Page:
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EAS National Test Date Raises More Questions

Barnett at FCC blogs about it; alert community starts to think about implementation

And so the big national EAS test date has been set.

The announcement by the Federal Emergency Management Agency and the FCC that the national EAS test will be conducted Nov. 9 raises more questions. Broadcasters now await details of practical implications of testing the president’s ability to address the nation during a time of crisis for the first time.


During the FCC meeting Thursday, commission Public Safety and Homeland Security Bureau Chief Jamie Barnett said the agencies chose that November date because hurricane season would be winding down, but winter not yet begun, with its associated “holiday rush.” He said they chose the time — 2 p.m. Eastern time — to avoid disrupting rush hour anywhere.

Barnett wrote on the bureau’s blog: “For the test, FEMA will trigger the EAS ‘cascade’ architecture by transmitting the EAS code used for national level emergencies to the first level of broadcast stations in the national-level of the EAS, which in turn will rebroadcast the alert to the general public, as well as to the next level of EAS participants monitoring them. This should continue through all levels of the system until the alert has been distributed throughout the entire county.”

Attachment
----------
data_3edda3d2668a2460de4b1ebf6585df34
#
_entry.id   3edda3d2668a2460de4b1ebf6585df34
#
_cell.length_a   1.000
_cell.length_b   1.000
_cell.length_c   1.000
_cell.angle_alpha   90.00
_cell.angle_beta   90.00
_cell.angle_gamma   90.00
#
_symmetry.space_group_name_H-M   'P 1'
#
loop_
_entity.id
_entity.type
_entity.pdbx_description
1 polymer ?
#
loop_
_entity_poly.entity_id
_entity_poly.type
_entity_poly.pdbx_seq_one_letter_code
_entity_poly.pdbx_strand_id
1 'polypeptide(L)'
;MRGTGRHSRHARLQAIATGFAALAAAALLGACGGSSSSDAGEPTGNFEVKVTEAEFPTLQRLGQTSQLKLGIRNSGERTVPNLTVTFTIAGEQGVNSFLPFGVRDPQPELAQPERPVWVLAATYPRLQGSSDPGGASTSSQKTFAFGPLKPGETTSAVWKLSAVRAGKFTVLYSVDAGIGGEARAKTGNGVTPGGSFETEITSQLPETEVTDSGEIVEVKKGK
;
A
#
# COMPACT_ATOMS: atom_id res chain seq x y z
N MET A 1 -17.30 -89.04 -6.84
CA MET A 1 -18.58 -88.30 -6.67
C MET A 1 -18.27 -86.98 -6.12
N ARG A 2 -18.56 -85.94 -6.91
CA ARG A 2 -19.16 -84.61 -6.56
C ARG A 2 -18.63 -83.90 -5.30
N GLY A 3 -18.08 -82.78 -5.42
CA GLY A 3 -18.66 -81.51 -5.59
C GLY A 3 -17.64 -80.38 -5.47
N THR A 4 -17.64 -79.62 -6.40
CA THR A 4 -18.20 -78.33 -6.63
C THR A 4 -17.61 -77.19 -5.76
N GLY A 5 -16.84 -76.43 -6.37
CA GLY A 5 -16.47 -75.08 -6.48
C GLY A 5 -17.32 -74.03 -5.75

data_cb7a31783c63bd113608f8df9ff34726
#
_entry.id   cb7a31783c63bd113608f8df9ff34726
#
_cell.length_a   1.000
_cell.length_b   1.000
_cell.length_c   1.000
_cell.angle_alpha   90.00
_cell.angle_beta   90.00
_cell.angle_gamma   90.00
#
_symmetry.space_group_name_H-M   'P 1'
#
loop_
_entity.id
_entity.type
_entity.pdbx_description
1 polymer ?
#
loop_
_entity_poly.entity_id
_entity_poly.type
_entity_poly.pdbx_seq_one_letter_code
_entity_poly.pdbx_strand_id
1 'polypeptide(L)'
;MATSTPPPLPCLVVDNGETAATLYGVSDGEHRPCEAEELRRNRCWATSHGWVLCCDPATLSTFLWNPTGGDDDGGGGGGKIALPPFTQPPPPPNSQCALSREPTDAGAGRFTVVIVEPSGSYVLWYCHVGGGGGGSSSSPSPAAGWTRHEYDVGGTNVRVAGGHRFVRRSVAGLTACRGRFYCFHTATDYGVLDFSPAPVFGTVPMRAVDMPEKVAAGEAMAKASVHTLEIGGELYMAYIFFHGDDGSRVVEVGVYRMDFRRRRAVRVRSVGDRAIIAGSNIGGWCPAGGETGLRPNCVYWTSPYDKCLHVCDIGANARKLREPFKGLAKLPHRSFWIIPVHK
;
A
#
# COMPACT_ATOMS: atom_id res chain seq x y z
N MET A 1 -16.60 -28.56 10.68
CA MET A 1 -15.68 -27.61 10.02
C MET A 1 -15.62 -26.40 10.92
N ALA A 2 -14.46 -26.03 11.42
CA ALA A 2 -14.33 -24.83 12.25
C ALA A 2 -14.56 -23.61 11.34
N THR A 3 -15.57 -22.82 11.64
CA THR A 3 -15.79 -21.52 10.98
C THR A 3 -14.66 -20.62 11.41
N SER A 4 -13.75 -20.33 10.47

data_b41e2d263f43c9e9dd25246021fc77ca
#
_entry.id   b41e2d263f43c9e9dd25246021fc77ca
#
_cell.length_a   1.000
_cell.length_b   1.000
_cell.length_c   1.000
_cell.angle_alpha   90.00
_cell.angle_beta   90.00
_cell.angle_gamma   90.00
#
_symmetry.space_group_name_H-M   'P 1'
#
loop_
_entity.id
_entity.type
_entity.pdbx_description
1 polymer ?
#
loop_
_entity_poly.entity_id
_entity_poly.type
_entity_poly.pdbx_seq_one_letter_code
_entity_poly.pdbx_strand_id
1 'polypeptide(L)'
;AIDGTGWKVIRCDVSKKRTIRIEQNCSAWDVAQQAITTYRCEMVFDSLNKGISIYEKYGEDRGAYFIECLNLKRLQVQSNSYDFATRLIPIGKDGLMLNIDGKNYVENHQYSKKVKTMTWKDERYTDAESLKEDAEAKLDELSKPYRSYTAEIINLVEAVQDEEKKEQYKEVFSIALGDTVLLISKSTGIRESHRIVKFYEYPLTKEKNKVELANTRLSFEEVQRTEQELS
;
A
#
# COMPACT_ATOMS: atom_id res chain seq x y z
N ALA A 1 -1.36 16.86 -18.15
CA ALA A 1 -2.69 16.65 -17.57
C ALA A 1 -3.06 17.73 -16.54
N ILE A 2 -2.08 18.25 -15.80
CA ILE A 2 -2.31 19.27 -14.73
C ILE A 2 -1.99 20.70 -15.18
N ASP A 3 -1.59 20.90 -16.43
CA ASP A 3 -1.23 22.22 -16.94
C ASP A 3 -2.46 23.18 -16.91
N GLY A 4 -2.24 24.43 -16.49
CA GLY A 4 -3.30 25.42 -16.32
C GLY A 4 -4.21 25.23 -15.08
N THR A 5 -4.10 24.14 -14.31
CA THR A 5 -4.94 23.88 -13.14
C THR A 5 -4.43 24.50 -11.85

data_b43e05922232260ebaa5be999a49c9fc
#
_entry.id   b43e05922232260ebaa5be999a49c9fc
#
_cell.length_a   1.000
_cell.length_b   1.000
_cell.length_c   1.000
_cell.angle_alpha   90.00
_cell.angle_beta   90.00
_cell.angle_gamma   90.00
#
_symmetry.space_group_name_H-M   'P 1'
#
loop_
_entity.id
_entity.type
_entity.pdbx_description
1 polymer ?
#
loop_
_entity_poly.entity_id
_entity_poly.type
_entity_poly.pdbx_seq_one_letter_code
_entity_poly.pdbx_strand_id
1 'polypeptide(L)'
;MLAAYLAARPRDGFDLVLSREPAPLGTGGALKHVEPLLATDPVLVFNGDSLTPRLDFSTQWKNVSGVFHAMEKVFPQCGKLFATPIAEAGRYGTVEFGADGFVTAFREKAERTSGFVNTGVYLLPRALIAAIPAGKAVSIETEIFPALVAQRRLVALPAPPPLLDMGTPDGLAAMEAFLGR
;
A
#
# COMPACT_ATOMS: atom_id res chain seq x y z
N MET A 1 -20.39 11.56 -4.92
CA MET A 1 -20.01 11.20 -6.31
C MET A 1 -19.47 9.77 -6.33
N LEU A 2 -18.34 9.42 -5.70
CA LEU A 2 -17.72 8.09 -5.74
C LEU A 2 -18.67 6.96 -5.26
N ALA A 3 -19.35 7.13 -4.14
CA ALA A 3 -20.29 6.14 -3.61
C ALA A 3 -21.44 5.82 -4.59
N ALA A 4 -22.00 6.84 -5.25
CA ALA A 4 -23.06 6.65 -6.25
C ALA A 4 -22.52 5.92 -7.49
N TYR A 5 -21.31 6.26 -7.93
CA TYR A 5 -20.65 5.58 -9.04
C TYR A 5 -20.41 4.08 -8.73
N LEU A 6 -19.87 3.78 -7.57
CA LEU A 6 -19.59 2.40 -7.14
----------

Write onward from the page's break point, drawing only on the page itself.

Questions from broadcasters and others on the SBE EAS listserv today include how often a national EAS test might be conducted after the initial test and exactly what it may entail.

Barnett states on his blog the federal government “will likely conduct the test periodically to ensure that the EAS is, and remains, functional.”

Barnett said during the meeting the bureau would provide more details about the test in a subsequent notice. He added that even though EAS transmits thousands of alerts each year, only a top-down national test, simultaneously with all participants, is a true test of the system’s functionality.

Damon Penn, assistant administrator, National Continuity Programs for FEMA, said two preliminary tests in Alaska have shown that “the systems have functioned as advertised.” After a nationwide test, he said, any deficiencies turned up would be fixed. “But without a national test we’re just hoping the system will work.”

Commissioners Michael Copps and Robert McDowell both commended the test. “In my five years at the FCC, I’ve heard from public safety officials the need for exactly what you’re doing,” said McDowell.

Chairman Julius Genachowski deemed the collaboration between the FCC, FEMA and NOAA on emergency alerting “historic.”

But, he added, times are changing, and so, too, must the system by which the government informs citizens of emergencies.

“The EAS system we grew up with remains important.” But it cannot remain the only way to alert the public, he said, mentioning plans for mobile alerting using broadband.

— Leslie Stimson